U.S. investors followed the lead of overseas stock markets, which fell sharply. Japan's Nikkei stock average was hit especially hard by the rising value of the yen, which will hurt the exporting sector. The dollar is at a 15-year low against the yen.
The Dow Jones industrial average fell nearly 200 points. Broader indexes fell about 2 percent.
The Fed said Tuesday it will start buying government bonds with money it gets from the maturing mortgage-backed bonds that it bought during the recession. The goal is to try to cut interest rates on mortgages and corporate loans, which in turn would increase borrowing and help the economy grow faster.
It could also drive the prices of Treasurys so high and their yields so low that they are no longer attractive investments, forcing traders to move into riskier assets that have the potential for bigger profits, like corporate debt and stocks.
The sell-off comes after the Fed took a much more cautious view of the recovery. In its statement at the conclusion of the meeting, the Fed said the recovery "has slowed in recent months." It reinforced comments from Chairman Ben Bernanke last month when he spooked the market by saying the pace of recovery was "unusually uncertain."
In morning trading, the Dow Jones industrial average dropped 199.42, or 1.9 percent, to 10,444.83. The Standard & Poor's 500 index fell 22.70, or 2 percent, to 1,098.36, while the Nasdaq composite index fell 53.34, or 2.3 percent, to 2,223.83.
The S&P 500 slipped below 1,100, a key technical and psychological level. Falling and holding below that level could add to anxieties and lead to more selling.
Just 249 stocks rose on the New York Stock Exchange compared with 2,512 that fell. Volume came to a light 113.3 million shares. Volume has been particularly light, even by summer standards in recent days as uncertainty about the economy led many investors to exit the market completely. Low volume also can exaggerate swings in the market.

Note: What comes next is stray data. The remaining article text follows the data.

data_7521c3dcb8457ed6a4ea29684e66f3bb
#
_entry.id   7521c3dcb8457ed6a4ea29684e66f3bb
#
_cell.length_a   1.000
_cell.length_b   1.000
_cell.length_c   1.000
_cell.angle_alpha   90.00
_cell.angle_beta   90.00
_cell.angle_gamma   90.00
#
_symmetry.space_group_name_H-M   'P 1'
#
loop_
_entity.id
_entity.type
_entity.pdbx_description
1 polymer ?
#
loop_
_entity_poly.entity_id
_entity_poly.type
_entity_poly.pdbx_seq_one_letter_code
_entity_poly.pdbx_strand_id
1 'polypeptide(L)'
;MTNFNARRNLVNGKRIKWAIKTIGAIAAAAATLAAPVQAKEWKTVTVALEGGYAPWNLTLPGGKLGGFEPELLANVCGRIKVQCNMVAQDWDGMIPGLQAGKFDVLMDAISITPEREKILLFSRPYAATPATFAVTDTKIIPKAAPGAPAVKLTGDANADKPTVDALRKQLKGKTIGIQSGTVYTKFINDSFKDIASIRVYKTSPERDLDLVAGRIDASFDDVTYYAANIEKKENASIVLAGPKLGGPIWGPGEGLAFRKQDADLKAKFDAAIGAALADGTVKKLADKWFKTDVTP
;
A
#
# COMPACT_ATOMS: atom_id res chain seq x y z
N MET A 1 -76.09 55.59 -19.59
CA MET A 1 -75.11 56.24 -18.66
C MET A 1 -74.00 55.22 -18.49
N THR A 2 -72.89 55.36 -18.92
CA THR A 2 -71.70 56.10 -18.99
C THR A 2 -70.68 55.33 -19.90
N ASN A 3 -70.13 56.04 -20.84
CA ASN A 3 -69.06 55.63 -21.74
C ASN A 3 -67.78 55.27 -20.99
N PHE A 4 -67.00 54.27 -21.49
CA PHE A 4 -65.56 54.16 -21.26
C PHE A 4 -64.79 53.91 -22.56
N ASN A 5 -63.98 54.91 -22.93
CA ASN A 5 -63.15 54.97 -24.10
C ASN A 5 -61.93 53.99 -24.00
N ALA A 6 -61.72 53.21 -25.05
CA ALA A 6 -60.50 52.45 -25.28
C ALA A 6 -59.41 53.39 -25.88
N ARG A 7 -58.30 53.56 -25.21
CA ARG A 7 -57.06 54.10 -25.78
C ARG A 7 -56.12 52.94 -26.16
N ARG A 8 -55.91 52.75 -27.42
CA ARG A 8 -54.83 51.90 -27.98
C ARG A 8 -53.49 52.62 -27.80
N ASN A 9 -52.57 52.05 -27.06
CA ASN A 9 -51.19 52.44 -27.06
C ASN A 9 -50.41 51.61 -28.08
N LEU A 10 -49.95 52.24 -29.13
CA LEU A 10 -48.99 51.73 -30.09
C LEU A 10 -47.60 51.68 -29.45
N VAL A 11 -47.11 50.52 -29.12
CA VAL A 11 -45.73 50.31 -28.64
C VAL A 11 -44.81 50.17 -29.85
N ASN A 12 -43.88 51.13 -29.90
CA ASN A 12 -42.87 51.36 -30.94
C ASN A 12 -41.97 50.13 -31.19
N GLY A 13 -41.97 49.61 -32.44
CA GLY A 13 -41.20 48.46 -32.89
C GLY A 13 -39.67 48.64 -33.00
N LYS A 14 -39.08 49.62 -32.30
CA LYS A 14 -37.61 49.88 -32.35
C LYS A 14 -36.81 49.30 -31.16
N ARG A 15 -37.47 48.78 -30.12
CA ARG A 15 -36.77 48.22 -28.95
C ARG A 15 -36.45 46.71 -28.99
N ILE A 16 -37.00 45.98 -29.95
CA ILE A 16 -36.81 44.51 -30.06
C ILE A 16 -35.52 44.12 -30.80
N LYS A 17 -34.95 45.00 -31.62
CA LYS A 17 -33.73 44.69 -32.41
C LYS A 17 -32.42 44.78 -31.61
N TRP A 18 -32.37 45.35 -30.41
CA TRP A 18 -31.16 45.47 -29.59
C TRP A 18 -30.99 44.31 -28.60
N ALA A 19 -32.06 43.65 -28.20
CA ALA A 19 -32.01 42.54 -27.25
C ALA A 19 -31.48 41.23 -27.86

The yield on the 10-year Treasury note, which moves opposite its price, fell to 2.70 percent from 2.77 percent late Tuesday. Interest rates are often set based on the yield of 10-year Treasurys.
The 10-year yield is at levels not touched since late March 2009 just weeks after recession worries sent the stock market to a 12-year low.
Britain's FTSE 100 fell 2 percent, Germany's DAX index dropped 2 percent, and France's CAC-40 fell 2.3 percent. Japan's Nikkei stock average dropped 2.7 percent.
Economic reports in recent months, including key measures on gross domestic product and employment, have pointed to a slowing recovery in the U.S. Opinions are mixed about whether the economy could fall back into recession. A report Wednesday showed the U.S. trade deficit widened in June to its highest level in 20 months as exports dipped. Falling exports are discouraging because they mean U.S. manufacturers could be slowing down. Early this year, manufacturing showed the most consistent signs of recovery.
Weak economic reports have also stood in contrast to upbeat earnings, which powered stocks higher throughout July. Strong earnings and optimistic outlooks from companies have continued in recent weeks.
Yet much of those profits have been driven higher because companies have slashed their work forces. That may not be sustainable.
A report earlier in the week showed that productivity dipped in the second quarter, meaning companies may have to start adding workers. That would be a boost to the economy, because more Americans would have jobs, but it could also slim profits for corporations.
On Wednesday, the healthy earnings reports continued to roll in.
Walt Disney Co. was helped by its ESPN television station and its movie studio, which produced hits like "Toy Story 3" during the quarter. Macy's Inc. raised its profit outlook as it carves out new market share against its rivals.
Macy's rose 44 cents, or 2.3 percent, to $19.82. Disney fell 90 cents, or 2.6 percent, to $34.39.